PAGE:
More For-Profit College Shut Downs May Follow ITT Tech Closure
Amid several financial scandals and recent shut down of ITT Tech campuses nationwide, government education officials appear to be moving to discredit additional for-profit colleges, revoking their accreditation and their student’s eligibility to gain access to the federal student loan system.
Following an ITT Tech closure in September, a U.S. Department of Education official has indicated the Obama administration is preparing for additional for-profit schools to be forced to shutdown as it plans to discredit the overseeing organization, the Accrediting Council for Independent Colleges and Schools (ACICS), according to an October 14 BuzzFeed News report.
Ted Mitchell, the undersecretary of education, indicates that the Department of Education is preparing contingency plans for students enrolled in for-profit schools, as the Education Department moves closer to finalizing its decision to revoke its government recognition of the ACICS.
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The ACICS is the largest national accrediting organization of degree granting institutions for higher education programs and is accredited by the Education Department to allow its students to be eligible for federal financial aid assistance.
ACICS has approved over 900 college campuses nationwide, and has directed the flow of upward of $5 billion in federal financial aid money for students attending those accredited colleges and degree programs. However, if the Department of Education revokes ACICS’s government recognition as the Obama administration plans, hundreds of colleges would be in need of a new accreditor within 18 months. Moreover, thousands of college students could find themselves displaced with credits that are not transferable, potentially having to restart their college careers.
Although the reality of shutting down colleges could be harmful, the Department of Education believes ACICS has irresponsibly provided stamps of approval to troubled colleges that allows those colleges to receive federal financial aid.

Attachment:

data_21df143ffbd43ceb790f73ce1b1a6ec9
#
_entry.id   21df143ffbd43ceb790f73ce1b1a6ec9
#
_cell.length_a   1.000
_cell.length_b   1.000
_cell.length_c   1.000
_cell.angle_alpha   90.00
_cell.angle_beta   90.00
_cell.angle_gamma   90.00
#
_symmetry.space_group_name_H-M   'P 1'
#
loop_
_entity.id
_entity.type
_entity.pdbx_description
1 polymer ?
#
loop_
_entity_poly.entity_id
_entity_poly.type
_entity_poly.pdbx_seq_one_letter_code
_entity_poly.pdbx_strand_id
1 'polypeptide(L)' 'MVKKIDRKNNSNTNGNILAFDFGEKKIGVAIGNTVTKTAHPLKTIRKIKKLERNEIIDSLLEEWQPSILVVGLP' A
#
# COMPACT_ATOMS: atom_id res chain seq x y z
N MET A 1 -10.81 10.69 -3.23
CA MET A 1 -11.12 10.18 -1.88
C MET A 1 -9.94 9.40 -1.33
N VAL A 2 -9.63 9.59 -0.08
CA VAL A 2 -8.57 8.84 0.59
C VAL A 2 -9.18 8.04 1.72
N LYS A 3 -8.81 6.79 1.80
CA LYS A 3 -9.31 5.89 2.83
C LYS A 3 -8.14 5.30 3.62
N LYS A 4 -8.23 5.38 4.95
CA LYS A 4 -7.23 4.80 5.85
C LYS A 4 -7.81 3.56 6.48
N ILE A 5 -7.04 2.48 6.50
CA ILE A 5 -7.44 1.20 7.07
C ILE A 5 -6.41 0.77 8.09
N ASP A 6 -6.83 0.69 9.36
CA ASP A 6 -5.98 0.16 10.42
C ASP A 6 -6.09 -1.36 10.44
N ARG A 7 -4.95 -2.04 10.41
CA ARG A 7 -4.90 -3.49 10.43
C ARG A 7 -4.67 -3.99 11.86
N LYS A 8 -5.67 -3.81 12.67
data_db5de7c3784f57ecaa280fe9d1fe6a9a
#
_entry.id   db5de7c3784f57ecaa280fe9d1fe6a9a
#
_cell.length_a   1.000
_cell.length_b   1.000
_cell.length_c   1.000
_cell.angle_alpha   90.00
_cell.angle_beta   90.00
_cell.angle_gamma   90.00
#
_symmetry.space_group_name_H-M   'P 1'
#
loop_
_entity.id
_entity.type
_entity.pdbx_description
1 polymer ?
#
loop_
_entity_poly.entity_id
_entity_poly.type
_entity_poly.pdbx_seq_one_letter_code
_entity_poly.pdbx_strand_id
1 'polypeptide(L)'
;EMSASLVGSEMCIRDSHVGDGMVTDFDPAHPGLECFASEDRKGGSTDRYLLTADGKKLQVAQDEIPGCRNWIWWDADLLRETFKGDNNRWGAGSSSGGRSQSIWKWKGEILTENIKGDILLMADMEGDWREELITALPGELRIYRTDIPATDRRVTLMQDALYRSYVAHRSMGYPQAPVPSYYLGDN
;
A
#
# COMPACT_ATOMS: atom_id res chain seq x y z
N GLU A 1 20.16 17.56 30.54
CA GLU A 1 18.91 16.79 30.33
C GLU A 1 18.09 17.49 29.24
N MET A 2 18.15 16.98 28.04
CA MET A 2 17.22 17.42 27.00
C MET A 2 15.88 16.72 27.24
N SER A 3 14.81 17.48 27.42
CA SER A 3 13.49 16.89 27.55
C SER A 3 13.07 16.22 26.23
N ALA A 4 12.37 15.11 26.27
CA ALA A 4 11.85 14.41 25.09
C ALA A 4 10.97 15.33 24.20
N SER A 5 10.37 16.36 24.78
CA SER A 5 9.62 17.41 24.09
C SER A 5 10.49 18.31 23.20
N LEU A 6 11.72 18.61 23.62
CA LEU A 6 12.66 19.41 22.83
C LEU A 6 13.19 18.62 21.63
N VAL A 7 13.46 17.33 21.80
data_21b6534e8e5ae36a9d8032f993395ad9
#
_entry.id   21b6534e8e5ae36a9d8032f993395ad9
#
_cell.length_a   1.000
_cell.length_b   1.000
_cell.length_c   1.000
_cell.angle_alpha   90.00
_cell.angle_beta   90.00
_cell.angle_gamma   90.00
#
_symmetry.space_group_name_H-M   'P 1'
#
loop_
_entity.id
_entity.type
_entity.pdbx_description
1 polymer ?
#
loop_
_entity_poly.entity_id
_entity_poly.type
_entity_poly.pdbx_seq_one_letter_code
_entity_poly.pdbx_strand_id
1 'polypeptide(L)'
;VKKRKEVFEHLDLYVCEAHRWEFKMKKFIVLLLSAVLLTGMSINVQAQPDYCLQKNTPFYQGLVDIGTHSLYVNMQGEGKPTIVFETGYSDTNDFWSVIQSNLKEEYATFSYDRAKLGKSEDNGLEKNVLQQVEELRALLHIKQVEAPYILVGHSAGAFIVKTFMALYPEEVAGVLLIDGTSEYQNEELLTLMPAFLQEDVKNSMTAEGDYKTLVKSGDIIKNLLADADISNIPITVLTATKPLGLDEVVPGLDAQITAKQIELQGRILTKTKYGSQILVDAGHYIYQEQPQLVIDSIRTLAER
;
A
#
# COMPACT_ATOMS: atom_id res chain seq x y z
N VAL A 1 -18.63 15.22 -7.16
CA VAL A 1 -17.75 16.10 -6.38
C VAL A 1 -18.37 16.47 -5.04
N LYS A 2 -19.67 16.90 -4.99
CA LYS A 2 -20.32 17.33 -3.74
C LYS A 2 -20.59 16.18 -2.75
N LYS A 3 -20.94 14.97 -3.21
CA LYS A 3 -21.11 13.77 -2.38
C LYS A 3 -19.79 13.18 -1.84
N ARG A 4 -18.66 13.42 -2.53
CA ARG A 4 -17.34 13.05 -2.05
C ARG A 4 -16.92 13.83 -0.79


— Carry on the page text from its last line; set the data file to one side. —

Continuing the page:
A senior department official told Buzzfeed that ACICS is guilty of ignoring many obvious factors when accrediting colleges on the government’s behalf, overlooking significantly low graduation rates and fake job placement statistics.
One of the most recent cases was the collapse of Corinthians college last year, which left thousands of college students stranded finding other schools. Corinthian College was given accreditation and approved on the government’s behalf by ACICS.
The for-profit college was recently exposed by Senator Elizabeth Warren, who made public the Education Department was sending debt collectors after more than 80,000 former students who could have been eligible for loan forgiveness programs due to the colleges fraud. Warren warned that more than 30,000 of those students could be subject to having their social security income or wages garnished to repay the loans.
A prime example of what could happen to many of the 900 college campuses reflects the recent trouble stemming from all ITT Tech colleges closing. ITT Educational Services Inc. announced that it is closing all 130 campuses nationwide on September 6, after the Department of Education announced it would no longer allow students receiving financial aid to enroll and would limit the school’s federal contributions, due to years of financial and administrative concerns. The closures have impacted roughly 35,000 students and more than 8,000 employees.
Several ITT Tech class action lawsuits have been filed due to the company failing to provide its workers with a 60 days’ notice of mass layoff as required by the federal Worker Adjustment and Retraining Notification (WARN) Act. On Friday, September 2, ITT Tech CEO Kevin Monday told employees that they were being given an extra day off on the day after Labor Day as an “extra comp holiday.” While the employees were enjoying their supposed extended holiday, they received e-mails notifying them of the loss of their jobs and ITT Tech’s closure.
ITT Tech students were left stranded by the schools abrupt closure and have been given two options by the Department of Education; to either see if they are eligible to have their federal student loans discharged or they can find a school that will accept the ACICS approved ITT credits. However, if the credits are approved for transfer, students are likely to still be responsible for the remaining student’s loans it took to receive those credits.
It is possible that many ITT Tech fraud lawsuits will be filed by students in the coming months after many may not be eligible for transfer and could have to begin their college courses completely over.
jamesOctober 24, 2016 at 6:47 pm
similar circumstance at Nashville auto diesel college. Fraudulent info by recruiter/ lack of security / criminal and drug activity plague the dorm / hidden fees
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